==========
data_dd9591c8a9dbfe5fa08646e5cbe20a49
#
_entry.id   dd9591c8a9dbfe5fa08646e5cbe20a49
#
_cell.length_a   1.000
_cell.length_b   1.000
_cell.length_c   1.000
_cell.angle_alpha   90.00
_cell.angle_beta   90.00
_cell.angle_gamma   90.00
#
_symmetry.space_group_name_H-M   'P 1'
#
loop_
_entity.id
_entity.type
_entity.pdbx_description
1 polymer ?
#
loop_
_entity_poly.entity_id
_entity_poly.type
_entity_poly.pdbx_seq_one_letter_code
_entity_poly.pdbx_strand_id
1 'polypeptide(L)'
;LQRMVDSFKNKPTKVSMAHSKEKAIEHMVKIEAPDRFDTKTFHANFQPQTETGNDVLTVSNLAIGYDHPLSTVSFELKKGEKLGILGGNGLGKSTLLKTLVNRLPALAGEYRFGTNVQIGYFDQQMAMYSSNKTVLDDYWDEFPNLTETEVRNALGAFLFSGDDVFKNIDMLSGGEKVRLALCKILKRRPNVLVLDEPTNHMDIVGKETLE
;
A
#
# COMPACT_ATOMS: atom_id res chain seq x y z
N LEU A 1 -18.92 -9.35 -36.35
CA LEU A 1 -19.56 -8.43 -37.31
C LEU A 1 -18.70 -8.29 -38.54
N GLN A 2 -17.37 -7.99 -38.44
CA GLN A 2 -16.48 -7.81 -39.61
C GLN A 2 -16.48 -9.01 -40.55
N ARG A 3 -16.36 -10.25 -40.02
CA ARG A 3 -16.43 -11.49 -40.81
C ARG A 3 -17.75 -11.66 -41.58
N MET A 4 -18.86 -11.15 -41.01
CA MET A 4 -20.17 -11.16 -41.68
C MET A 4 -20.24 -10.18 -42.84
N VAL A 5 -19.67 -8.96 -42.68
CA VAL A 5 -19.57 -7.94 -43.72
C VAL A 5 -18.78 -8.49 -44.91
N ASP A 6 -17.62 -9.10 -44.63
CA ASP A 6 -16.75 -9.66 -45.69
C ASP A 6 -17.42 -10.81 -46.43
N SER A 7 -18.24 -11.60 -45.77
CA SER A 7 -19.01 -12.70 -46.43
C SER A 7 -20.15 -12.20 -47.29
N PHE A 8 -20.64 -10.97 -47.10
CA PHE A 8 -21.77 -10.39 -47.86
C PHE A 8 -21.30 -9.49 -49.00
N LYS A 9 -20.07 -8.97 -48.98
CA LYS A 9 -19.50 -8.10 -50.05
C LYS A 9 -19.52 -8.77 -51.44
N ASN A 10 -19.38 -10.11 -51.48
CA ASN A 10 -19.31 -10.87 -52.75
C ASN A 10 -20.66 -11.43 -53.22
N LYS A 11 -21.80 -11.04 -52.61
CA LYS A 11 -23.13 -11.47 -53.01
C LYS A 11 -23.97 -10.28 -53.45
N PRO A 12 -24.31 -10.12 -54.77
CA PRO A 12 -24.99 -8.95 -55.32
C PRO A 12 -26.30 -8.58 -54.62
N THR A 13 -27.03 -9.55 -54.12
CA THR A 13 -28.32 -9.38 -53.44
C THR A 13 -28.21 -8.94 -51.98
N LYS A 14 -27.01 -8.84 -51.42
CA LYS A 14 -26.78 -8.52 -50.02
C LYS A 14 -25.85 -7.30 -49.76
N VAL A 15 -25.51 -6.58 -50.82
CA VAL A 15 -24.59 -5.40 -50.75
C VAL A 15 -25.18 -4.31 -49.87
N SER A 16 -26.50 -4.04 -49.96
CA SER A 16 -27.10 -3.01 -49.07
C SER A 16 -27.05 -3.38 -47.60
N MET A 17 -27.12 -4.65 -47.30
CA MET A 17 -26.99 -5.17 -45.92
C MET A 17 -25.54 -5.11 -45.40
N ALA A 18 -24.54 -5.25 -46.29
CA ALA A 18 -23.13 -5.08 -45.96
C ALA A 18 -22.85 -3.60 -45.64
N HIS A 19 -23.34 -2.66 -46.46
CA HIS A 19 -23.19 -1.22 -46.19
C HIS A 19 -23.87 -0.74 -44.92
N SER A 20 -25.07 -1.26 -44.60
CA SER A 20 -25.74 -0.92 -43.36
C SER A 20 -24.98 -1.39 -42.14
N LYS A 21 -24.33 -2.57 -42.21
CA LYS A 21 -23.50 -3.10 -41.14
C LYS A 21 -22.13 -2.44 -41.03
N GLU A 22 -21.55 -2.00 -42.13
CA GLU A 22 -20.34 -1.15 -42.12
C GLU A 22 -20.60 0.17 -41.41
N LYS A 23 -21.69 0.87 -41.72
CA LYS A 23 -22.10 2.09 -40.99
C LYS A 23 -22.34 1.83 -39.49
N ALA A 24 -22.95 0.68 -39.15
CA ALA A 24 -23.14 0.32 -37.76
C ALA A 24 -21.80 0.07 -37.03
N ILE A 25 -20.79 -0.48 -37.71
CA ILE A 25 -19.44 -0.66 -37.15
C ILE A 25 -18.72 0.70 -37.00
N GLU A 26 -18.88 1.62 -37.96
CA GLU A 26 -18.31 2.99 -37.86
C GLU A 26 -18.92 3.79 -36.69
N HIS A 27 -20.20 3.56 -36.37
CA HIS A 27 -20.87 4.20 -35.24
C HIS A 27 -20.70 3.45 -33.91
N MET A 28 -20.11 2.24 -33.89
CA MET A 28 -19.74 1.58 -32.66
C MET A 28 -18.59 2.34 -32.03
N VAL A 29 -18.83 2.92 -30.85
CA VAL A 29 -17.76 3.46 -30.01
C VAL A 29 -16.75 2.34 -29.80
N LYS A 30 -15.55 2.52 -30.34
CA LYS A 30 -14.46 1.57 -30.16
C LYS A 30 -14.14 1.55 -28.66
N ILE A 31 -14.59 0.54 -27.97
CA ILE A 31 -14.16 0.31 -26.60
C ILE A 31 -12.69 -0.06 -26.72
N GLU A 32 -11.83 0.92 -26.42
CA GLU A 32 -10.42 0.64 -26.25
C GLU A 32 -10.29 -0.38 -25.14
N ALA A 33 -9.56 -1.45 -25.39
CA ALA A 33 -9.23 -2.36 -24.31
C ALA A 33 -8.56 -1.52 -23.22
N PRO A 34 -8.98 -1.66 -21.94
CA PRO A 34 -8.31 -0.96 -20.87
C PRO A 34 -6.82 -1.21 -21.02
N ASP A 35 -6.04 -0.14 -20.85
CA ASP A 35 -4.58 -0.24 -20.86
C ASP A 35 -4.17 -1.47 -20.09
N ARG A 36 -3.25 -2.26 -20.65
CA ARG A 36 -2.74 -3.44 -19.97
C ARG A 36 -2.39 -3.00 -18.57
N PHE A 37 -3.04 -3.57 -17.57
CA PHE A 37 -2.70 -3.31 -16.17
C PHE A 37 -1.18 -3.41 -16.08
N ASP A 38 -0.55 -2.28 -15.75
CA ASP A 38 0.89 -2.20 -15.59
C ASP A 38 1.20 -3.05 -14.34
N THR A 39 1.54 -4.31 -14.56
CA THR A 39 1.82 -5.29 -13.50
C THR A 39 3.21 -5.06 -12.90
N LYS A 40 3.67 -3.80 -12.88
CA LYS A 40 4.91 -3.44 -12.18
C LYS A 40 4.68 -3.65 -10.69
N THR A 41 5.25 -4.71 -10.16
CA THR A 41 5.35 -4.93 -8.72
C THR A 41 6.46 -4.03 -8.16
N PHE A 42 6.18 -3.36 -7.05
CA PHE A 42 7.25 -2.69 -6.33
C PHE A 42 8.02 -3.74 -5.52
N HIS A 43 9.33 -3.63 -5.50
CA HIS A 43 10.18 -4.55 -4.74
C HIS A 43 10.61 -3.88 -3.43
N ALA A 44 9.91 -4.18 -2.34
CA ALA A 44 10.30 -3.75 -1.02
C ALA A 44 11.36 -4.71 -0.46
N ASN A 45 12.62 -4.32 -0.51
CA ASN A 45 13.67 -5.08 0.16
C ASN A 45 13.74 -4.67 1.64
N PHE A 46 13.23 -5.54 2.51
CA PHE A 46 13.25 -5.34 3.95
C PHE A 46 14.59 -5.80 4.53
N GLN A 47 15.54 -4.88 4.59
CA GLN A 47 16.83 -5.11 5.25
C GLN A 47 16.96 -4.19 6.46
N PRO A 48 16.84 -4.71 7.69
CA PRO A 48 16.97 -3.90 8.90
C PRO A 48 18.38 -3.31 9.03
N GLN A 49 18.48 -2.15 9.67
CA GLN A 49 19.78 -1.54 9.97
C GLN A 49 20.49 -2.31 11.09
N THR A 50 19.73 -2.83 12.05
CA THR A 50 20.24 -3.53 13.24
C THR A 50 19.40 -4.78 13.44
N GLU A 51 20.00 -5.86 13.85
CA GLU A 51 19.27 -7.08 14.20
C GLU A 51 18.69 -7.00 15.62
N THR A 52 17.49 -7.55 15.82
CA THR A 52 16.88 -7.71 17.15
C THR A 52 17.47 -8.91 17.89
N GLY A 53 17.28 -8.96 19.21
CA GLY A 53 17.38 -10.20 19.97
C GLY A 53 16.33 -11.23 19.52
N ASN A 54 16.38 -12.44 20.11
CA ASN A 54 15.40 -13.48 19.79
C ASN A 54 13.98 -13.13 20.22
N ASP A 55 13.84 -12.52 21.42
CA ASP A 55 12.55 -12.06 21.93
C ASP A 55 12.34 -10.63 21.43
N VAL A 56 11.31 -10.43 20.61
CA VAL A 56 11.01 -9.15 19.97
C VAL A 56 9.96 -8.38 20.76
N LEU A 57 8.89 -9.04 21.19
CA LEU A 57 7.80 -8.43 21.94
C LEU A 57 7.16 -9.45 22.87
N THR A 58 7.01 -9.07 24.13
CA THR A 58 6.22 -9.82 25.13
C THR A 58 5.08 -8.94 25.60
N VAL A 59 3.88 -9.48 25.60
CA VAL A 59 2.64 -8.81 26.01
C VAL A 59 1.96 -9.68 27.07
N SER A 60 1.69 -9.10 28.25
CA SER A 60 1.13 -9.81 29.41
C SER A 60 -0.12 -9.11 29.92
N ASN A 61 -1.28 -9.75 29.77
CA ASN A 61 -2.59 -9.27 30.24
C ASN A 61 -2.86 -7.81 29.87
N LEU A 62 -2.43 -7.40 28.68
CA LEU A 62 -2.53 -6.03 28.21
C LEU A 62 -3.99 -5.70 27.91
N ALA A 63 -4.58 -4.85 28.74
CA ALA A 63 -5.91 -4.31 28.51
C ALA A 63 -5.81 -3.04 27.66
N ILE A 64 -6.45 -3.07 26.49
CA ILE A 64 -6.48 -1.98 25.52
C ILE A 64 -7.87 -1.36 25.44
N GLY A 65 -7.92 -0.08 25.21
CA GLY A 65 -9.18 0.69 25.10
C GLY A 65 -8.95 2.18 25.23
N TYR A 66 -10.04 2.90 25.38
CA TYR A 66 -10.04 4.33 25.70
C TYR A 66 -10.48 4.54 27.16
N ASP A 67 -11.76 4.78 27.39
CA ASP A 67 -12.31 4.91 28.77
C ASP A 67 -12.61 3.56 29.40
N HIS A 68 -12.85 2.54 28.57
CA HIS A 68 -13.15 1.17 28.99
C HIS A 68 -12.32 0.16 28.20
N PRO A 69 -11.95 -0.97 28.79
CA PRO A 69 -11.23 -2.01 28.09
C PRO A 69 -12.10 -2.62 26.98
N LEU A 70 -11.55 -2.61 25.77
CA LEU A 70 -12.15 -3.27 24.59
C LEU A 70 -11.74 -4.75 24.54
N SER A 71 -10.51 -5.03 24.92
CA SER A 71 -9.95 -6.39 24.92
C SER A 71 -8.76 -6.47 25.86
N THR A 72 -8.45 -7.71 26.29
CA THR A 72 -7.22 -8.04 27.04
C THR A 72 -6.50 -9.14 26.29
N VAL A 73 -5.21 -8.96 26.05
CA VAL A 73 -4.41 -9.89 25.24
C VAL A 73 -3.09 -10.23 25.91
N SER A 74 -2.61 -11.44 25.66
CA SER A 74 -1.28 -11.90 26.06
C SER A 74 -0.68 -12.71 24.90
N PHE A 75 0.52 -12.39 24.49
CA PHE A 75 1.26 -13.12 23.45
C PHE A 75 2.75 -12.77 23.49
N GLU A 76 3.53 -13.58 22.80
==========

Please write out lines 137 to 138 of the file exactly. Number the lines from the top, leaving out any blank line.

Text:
CA ARG A 36 -2.74 -3.44 -19.97
C ARG A 36 -2.39 -3.00 -18.57